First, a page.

An invasive plant known as the '"vine that ate the South" highlighted a weed tour in Otoe County Wednesday.
The plant, kudzu, is not found anywhere else in Nebraska, but may have been growing on a patch in the Missouri River basin for 80 years.
Weed superintendents from 13 of the 15 counties in the state's Southeast Region, as well as representatives of the state Game and Parks, Nemaha Natural Resources District and Five Rivers Weed Area surveyed the former railroad corridor, now known as Steamboat Trace bicycle trail.
Chris Helzer, a member of the Nebraska Invasive Species Council and the eastern Nebraska program director for The Nature Conservancy, led the tour of 28 weed managers and landowners.
Kudzu earned its reputation in the South as an invasive vine that rapidly grows up to 100 feet in length and sometimes covers buildings, trees and other objects in its path.
Aaron Stalder of the Nemaha NRD and Five Rivers Weed Area said it is widely assumed that the railroad introduced the plant many decades ago to control erosion on the steep slope above the tracks.
He said the plant has been recently subjected to spraying, but has not been eradicated.
Otoe County Weed Manager John Bebout killed about 75 percent of the patch with a spraying last fall, but pointed out to the group Tuesday how a landslide resulted.
Stalder said the situation is a great example of the value of weed tours.
He said all the weed managers are familiar with the invasive plants, but each may have different experiences with control methods.
Bebout, who said no one has ever reported seeing the kudzo bloom at its Nebraska location, asked Helzer if it should be left alone for erosion control.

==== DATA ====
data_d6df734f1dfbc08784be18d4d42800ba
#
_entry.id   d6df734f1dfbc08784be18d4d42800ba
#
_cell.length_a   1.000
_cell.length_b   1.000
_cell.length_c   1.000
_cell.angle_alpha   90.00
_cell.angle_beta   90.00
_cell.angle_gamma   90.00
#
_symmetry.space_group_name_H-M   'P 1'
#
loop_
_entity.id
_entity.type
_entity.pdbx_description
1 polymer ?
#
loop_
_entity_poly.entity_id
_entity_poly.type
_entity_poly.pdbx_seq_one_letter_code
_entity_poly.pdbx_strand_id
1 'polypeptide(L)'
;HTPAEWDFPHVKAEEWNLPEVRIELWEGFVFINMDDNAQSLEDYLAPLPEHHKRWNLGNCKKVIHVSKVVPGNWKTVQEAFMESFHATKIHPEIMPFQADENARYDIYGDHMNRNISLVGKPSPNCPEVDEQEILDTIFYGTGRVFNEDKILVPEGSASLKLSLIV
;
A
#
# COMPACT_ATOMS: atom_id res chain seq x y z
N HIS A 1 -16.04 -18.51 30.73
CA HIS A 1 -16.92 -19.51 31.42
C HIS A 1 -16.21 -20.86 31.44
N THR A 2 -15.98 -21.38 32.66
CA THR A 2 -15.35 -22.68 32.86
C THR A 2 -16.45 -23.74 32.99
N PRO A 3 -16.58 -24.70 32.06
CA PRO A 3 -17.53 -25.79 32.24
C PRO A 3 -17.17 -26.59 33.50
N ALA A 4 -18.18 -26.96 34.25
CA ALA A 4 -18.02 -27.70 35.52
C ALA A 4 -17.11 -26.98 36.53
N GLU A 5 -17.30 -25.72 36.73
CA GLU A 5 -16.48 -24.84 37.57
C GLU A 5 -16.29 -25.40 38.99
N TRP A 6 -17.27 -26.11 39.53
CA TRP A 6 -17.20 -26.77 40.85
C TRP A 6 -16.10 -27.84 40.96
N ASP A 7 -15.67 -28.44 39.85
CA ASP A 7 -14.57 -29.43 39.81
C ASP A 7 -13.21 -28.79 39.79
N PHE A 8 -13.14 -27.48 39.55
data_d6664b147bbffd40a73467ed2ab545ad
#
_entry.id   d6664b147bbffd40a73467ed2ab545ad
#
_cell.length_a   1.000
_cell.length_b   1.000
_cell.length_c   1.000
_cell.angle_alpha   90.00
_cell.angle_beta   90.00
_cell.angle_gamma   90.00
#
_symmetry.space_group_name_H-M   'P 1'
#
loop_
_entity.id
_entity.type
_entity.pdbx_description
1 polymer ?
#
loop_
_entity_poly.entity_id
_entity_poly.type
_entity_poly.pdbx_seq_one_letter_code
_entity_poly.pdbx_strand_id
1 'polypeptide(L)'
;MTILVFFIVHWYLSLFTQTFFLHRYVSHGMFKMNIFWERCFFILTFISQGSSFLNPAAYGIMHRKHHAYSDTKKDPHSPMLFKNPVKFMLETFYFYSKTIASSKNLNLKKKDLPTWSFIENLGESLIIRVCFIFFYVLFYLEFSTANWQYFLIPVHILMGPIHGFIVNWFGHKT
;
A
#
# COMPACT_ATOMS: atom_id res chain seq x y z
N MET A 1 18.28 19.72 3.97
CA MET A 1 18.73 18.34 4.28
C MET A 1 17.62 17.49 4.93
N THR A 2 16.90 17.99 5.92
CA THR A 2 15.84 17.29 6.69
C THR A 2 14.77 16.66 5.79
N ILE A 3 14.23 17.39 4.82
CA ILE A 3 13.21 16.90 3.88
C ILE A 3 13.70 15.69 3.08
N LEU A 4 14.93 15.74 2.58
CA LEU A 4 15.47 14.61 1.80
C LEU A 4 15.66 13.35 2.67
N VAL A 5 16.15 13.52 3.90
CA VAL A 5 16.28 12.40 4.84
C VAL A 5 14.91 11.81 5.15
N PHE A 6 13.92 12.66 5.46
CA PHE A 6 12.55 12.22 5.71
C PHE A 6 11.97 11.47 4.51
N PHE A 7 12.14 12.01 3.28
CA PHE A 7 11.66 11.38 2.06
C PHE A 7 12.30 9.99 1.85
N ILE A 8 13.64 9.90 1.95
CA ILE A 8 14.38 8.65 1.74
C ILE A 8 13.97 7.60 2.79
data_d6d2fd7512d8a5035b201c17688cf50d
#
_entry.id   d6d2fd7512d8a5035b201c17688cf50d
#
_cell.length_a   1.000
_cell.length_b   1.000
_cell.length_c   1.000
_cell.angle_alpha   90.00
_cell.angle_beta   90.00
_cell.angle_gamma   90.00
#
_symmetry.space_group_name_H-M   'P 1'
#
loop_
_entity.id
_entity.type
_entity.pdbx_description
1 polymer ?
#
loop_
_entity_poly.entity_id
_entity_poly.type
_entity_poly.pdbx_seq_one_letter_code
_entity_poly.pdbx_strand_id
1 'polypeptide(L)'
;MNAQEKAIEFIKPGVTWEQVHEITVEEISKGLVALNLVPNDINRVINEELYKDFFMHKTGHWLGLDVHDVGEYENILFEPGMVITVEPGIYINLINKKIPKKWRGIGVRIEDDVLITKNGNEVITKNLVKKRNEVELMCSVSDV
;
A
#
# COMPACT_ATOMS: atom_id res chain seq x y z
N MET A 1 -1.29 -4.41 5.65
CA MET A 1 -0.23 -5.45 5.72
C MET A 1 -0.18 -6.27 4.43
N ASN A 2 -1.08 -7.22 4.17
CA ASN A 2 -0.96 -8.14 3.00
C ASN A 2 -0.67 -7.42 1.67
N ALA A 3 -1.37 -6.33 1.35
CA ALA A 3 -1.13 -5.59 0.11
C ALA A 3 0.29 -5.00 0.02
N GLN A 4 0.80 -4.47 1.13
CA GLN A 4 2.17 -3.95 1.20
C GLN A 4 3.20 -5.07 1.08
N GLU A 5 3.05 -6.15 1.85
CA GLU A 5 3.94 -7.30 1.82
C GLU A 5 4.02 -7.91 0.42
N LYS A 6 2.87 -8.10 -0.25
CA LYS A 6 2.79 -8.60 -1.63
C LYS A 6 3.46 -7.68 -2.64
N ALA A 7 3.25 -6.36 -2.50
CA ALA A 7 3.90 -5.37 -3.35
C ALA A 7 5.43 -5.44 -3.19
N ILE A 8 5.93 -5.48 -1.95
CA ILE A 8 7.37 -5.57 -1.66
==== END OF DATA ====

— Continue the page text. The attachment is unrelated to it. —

Helzer said an alternative plant should be introduced when the kudzo is eradicated.
On the trail, Helzer pointed out poisonous hemlock growing prolifically along the trail and waterways.
The plant is not on the noxious weed list, but its range is growing in Nebraska and it's poisonous to humans and animals.
Marty Hein of Sarpy County said the tour helps managers stay aware of weeds that may soon be a nuisance in their jurisdiction.
Helzer also found plenty of samples of mustard garlic, a prolific, edible plant that is dormant over winters. It secretes chemicals that dissuade other plants and grows in such density other plants can be shut out.
Garlic mustard at Indian Cave State Park threatens oak tree seedlings and consequently threatens the park's next generation of oak trees.
Krista Lang, land conservation technician, said the park is controlling the plant with spraying and hand pulling.
The tour also featured buck brush, yellow-flowered clover called black medic, common reed, Japanese knotweed, cutleaf teasel and reed canary grass.
Page 2 of 2 - Helzer said the catchfly is a nice, native plant that produces a sticky substance on the underside of leaves.
He denounced the reed canary grass as having invaded eastern Nebraska at the expense of other grasses.
Weed managers also pointed out Jack in the Pulpit and dogwood growing along the trail.
Nate Walker, a representative of the Northern Prairie Land Trust from Beatrice, said the tour encourages collaboration among weed managers and helps educate landowners about invasive weeds.